Is Katy Lip­son the fu­ture of mu­si­cal the­atre?

The Jewish Chronicle - - LIFE - IN­TER­VIEW JOHN NATHAN

WHEN TALK­ING to Katy Lip­son it’s easy to con­clude that you’re speak­ing to the fu­ture of mu­si­cal the­atre in this coun­try. And not just be­cause the 32-year-old Lon­don-based Man­cu­nian is cur­rently pro­duc­ing no less than six mu­si­cals, nor be­cause a few weeks ago she won the Best Pro­ducer award at the Offies, which recog­nises off-West End the­atre, but be­cause she talks about her pas­sion for mu­si­cal the­atre with the breath­less en­thu­si­asm of the very young and the knowl­edge and au­thor­ity of the very old.

Also, her place at the heart of fu­ture mu­si­cals seems par­tic­u­larly as­sured to­day as stand­ing a few feet away is per­haps the most in­flu­en­tial liv­ing fig­ure of past mu­si­cals, An­drew Lloyd Web­ber.

Lip­son and I are sit­ting in the foyer of Lon­don’s newly named The Other Palace the­atre (for­merly the St James’s The­atre) which, since Lloyd Web­ber be­came in­volved in run­ning the place ear­lier this year, has been ded­i­cated to nur­tur­ing and dis­cov­er­ing new mu­si­cals.

And there he is, look­ing fash­ion­ably dated in a flow­ery shirt and talk­ing very se­ri­ously to a col­league about mat­ters mu­si­cal, no doubt. He doesn’t look in this di­rec­tion, and he’s not in Lip­son’s eye-line, so they don’t ac­knowl­edge each other. But, over the next few weeks at least, the two will be in close col­lab­o­ra­tion with a forth­com­ing fes­ti­val of new mu­si­cal the­atre, From Page To Stage (FPTP).

One of the high­lights is a new mu­si­cal by Burt Bacharach called Some Lovers. It’ll be given a 12-per­for­mance try-out dur­ing FPTP and if any show re­flected the sheer am­bi­tion of Lip­son, this is it. She’s just come back from vis­it­ing Bacharach in Los An­ge­les.

“I went to his house in Santa Mon­ica with my co-pro­ducer Olly Rosen­blatt,” says Lip­son with only a hint of awe. “We sat in his liv­ing room. There were a lot of Emmy and Grammy awards around. Lots of mem­o­ra­bilia, records, CDs and a beau­ti­ful grand piano in the cor­ner. He said: ‘Come and hear the new song!’ We had a lovely chat about his mu­sic and what I was up to.”

Lip­son is up to a lot. The six shows cur­rently on her ros­ter range from the kitschy cult hor­ror Toxic Avenger, which re­turns to Lon­don af­ter a stint at the Ed­in­burgh Fes­ti­val, and a re-in­vented ver­sion of the 1960s clas­sic Hair, which trans­fers from Manch­ester’s Hope Mill The­atre to Lon­don’s The Vaults in Oc­to­ber. But the show that is tak­ing Lip­son up a league in the pro­duc­ing stakes is her re­vamped ver­sion of The Ad­dams Fam­ily mu­si­cal which is tour­ing the UK un­til Novem­ber.

“It’s my big­gest pro­duc­tion ever and it’s the show that has al­lowed me to ex­pand my busi­ness plan. I’ve been able to bring on staff which has been huge for me and al­lowed me to con­tinue to de­velop projects for 2018 and ’19.”

This is the kind of strate­gic busi­ness talk you might ex­pect of a pro­ducer. But one of the ways in which Lip­son dif­fers from her pro­ducer peers is that she can hold her own on stage as well as off it.

“I play piano, cello and gui­tar and write songs,” she says as can­didly as she does about her busi­ness plan.

“As I was build­ing [her pro­duc­tion com­pany] Aria I made my in­come from be­ing a self-em­ployed mu­sic teacher. And be­cause that money is quite de­cent I would do that for two or three days a week while I was build­ing my busi­ness.”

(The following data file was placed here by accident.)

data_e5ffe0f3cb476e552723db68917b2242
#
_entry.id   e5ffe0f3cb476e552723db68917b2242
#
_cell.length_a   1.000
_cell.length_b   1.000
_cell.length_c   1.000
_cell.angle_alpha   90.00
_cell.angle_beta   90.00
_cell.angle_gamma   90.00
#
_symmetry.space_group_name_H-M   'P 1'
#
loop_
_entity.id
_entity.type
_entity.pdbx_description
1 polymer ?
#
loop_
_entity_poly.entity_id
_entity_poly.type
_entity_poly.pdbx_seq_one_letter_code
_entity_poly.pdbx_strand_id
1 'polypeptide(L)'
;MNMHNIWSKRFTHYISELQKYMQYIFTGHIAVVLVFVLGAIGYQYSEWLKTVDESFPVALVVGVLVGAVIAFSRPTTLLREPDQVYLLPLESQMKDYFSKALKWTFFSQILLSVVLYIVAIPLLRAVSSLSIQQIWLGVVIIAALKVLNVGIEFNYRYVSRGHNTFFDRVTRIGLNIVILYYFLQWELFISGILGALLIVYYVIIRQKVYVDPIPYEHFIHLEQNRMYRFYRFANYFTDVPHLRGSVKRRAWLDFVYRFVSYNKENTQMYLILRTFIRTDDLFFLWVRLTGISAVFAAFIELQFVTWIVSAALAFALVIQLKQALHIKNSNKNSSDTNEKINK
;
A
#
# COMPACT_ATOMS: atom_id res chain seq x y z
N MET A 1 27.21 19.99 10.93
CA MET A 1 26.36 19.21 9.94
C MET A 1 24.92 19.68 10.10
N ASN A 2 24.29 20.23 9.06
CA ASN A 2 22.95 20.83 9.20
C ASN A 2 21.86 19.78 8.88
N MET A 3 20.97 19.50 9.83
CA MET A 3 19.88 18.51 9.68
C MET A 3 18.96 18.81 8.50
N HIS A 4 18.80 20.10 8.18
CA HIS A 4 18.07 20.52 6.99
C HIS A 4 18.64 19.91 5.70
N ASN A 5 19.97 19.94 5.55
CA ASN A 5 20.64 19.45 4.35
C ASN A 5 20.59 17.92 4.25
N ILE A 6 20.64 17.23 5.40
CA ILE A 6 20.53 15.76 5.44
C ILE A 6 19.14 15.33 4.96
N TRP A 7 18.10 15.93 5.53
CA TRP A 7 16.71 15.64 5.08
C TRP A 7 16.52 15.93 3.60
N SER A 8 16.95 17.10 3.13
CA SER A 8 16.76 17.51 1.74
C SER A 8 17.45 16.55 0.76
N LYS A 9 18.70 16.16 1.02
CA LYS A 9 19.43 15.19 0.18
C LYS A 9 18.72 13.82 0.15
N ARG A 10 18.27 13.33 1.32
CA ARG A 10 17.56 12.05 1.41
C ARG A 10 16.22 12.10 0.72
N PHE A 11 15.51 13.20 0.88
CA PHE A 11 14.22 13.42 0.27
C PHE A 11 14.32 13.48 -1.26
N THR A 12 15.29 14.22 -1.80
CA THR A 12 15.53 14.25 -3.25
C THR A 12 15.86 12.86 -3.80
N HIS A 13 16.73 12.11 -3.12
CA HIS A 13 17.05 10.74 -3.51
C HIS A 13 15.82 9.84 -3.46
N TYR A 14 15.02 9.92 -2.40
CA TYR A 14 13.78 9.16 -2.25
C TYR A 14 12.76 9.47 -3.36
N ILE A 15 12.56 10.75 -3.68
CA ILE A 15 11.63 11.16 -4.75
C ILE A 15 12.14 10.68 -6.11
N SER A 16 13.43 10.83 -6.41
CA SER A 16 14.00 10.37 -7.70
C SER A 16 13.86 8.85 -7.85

She gets her acu­men from her father, a busi­ness­man in prop­erty, she says. Her brother Rick is a top set de­signer work­ing with “en­ter­tain­ment ar­chi­tects” Stu­fish, whose clients in­clude U2.

But Lip­son also has a de­gree in clas­si­cal mu­sic, plays cello, gui­tar and piano to pro­fes­sional stan­dard and per­formed in a good few shows af­ter she grad­u­ated. There are, I say, few pro­duc­ers who can ac­tu­ally do the thing they pro­duce.

‘It’s true,” she agrees. “At 20, I was writ­ing my own mu­si­cals, putting them on the stage and play­ing piano for them.”

So why choose pro­duc­ing over per­form­ing?

“I never re­ally felt that per­for­mance was my call­ing. I could sing and act and knew I could os­cil­late be­tween per­form­ing and di­rect­ing. But I just knew in my soul that I wasn’t go­ing to pur­sue it. I never felt pas­sion­ate enough.”

Pas­sion is key and the thing that she found she has in com­mon with pro­ducer So­nia Fried­man from whom Lip­son re­ceived her Best Pro­ducer award.

“We both pro­duce from the heart and, like So­nia, I only lead pro­duce. She’s a huge in­spi­ra­tion. A lot of pro­duc­ers don’t have ideas. They pig­gy­back on some­one else’s ideas. But So­nia com­mis­sions, de­vel­ops, trans­fers and en­hances — and I think we’re very sim­i­lar in those ways.”

Where the two might dif­fer is that Lip­son cut her pro­duc­ing teeth on what she calls her “Jewish shows”.

While teach­ing, a thought popped into her head. What about a show that cel­e­brated the Jewish con­tri­bu­tion to show­biz?

“I didn’t have a clue how com­mer­cially suc­cess­ful it would be,” she says, but the re­sult — shows such as Jewish Leg­ends, The Great Amer­i­can Jewish Song­book and That’s Jewish En­ter­tain­ment — played to Jewish au­di­ences in Radlett, High­gate and Hornchurch among oth­ers and were key to the sur­vival of per­haps this coun­try’s most promis­ing pro­ducer.

“I worked for so many years for no in­come. I in­vested all my money into shows and of­ten it would be the Jewish show at the Gate­house that would make profit and keep me go­ing.

I lost a lot of money over the years. But they were crit­i­cal suc­cesses so I did have that joy.”

‘From Page To Stage’ sum­mer fes­ti­val is at The Other Palace, Au­gust 14 – Septem­ber 3 2017. Box Of­fice: theother­


The Ad­dams Fam­ily mu­si­cal is cur­rently tour­ing the UK

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